Those of us who watched the last day of the final Ashes Test of the present series enjoyed a rare and unexpected treat — and I write as one who has been a devoted cricket follower for more than 70 years: the first first-class match I ever saw was the Royal Navy playing the Army at Lords in 1942.
There has, however, been much controversy over the anti-climactic ending, when the umpires decided to call it a day, on grounds of bad light, with England on the brink of victory. Much has been said about how this sort of disappointment must be avoided in future. In fact, the remedy is obvious. It is twofold.
First, Test matches should start much earlier in the day than they do at present. Even when there are no rain breaks, today’s slow over rates, exacerbated by far too many petty interruptions of play, mean that the scheduled playing time is regularly exceeded. And rain breaks serve only to make the matter worse. Since the light is always fine in the morning, but liable to deteriorate in the early evening, the remedy is clear.
In the second place, the present rule that it is the umpires who make the unfettered judgment on any given day when to decide that the light is too bad for play to continue. But there is a catch: once the umpires have taken players off for bad light at any point in a game, they lose their discretion, and must do so again whenever the light dips to the same level. That has consequences which have not been fully thought through. To be precise, the umpires need to be told that, when judging for the first time whether to call the players off for bad light, they should make their decision on the basis of whether, if this were the last day of the match and a result seemed imminent, they would judge it necessary to suspend play.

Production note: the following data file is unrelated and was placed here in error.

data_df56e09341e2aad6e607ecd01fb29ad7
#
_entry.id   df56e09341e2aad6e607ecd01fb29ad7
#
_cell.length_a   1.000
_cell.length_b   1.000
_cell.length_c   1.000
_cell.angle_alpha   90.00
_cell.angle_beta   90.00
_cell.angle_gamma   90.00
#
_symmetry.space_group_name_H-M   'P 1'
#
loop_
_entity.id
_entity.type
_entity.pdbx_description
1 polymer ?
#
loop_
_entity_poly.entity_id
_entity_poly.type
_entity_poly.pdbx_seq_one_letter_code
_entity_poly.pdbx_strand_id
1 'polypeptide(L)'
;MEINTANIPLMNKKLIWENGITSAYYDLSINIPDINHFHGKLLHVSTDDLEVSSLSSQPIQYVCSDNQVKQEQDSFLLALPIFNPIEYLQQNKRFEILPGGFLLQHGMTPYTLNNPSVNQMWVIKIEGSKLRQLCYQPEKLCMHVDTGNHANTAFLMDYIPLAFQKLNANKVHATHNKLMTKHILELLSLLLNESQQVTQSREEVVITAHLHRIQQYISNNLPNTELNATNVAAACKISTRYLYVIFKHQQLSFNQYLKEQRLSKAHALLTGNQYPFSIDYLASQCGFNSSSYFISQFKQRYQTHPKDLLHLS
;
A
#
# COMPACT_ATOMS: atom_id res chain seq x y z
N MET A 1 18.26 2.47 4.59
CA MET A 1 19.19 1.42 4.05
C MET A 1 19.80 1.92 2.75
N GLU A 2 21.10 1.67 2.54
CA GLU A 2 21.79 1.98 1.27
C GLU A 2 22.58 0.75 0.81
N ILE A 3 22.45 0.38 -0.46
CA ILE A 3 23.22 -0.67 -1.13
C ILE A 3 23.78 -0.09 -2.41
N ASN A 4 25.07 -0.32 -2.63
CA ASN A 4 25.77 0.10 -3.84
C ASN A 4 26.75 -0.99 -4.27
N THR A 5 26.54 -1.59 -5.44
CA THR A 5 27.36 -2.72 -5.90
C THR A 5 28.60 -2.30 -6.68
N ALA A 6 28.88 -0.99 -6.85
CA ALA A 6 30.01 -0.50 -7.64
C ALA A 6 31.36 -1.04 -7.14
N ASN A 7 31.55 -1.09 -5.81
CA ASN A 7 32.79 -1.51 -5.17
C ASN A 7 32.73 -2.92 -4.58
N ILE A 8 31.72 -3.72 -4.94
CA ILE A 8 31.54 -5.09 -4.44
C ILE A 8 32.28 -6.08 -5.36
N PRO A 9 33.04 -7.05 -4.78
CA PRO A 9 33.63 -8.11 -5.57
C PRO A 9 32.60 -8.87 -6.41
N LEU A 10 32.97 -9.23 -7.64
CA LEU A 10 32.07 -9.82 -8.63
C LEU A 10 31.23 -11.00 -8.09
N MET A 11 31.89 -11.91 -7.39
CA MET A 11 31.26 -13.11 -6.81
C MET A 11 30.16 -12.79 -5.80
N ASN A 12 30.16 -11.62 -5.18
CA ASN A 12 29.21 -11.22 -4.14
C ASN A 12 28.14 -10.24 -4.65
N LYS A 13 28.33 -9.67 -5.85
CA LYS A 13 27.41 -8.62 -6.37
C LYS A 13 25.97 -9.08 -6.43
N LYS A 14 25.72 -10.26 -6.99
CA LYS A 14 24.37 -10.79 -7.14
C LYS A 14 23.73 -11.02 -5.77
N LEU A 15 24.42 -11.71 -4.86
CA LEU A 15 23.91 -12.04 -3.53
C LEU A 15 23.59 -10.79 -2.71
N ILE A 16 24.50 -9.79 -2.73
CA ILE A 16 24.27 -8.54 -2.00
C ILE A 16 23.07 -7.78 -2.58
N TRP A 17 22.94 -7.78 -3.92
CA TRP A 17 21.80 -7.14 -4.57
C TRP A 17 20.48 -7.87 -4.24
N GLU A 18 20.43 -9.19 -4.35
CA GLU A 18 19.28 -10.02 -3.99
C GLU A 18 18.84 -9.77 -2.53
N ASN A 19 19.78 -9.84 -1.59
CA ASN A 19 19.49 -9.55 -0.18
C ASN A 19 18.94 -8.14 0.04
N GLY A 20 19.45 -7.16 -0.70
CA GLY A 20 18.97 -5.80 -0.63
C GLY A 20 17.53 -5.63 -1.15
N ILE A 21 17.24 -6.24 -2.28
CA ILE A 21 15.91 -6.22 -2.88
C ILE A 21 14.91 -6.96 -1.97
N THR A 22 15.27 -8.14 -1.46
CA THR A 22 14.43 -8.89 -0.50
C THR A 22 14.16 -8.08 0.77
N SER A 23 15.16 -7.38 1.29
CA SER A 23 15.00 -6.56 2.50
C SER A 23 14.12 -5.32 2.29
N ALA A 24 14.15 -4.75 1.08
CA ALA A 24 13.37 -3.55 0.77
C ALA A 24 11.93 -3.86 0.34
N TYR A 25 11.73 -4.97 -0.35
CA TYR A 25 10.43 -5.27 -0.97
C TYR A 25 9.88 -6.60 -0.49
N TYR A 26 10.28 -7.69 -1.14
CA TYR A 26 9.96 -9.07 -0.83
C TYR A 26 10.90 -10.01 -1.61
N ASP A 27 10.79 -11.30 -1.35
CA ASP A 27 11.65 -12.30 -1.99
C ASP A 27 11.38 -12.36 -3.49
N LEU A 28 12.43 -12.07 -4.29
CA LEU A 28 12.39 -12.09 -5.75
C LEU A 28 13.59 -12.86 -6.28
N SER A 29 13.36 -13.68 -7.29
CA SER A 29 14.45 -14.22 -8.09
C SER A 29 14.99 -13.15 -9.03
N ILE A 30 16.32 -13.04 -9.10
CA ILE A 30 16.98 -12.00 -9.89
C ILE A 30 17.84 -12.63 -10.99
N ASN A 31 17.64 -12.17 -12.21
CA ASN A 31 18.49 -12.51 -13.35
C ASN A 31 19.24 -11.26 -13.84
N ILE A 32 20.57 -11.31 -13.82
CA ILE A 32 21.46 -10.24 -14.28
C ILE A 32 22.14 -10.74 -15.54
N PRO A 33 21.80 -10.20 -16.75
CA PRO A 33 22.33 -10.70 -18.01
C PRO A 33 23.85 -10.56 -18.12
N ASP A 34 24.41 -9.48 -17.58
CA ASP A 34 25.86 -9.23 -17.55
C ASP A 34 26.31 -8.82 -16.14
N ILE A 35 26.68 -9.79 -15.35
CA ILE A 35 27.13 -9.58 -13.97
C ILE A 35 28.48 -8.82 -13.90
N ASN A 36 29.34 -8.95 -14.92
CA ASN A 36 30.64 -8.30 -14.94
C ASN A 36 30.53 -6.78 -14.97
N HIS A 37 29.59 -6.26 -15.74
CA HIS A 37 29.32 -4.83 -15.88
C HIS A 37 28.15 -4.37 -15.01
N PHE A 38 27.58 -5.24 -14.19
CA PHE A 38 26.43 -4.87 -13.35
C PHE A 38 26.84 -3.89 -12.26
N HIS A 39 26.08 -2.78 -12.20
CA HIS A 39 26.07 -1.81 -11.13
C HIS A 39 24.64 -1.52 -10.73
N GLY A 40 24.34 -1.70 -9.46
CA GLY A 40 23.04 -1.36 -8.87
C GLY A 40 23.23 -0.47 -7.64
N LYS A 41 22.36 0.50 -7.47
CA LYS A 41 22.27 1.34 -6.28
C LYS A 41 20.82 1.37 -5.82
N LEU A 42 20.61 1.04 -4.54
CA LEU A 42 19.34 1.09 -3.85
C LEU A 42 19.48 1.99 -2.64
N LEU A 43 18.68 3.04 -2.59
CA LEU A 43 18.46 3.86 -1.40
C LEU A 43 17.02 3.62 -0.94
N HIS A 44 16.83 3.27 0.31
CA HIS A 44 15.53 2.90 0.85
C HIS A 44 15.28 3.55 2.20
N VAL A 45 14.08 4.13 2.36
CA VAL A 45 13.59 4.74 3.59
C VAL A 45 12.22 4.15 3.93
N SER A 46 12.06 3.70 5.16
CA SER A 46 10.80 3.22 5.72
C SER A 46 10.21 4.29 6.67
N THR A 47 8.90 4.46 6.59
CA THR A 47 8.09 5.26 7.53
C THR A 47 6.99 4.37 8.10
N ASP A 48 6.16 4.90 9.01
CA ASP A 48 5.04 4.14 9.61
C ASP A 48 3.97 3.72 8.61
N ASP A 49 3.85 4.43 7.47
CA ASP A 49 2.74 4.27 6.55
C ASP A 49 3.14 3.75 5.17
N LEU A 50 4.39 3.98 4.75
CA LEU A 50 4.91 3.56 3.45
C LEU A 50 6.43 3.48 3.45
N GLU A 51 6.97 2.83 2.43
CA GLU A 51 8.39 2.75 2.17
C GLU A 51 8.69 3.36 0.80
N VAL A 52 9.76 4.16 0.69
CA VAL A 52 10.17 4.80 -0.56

However, the furore over the way the day’s play ended has caused all the commentators to overlook what is, to my mind, a much more important lesson of that enthralling last day at the Oval. For what happened following the Australian captain’s distinctly quixotic declaration was an England innings as gripping as any played in the best one-day international. Yet it was played under the laws governing classic Test cricket. Gone were the gimmicks and artificialities that at present litter the limited overs game. There were no fielding restrictions, no restrictions on the number of overs a bowler could bowl, no power-plays, and no free hits. The simplicity enhanced the excitement.
That is the real lesson of the Oval. The foolish gimmicks that were introduced in the misguided belief that they were needed to make one-day cricket entertaining should be consigned to the scrapheap.
Roger Alton returns on 21 September.
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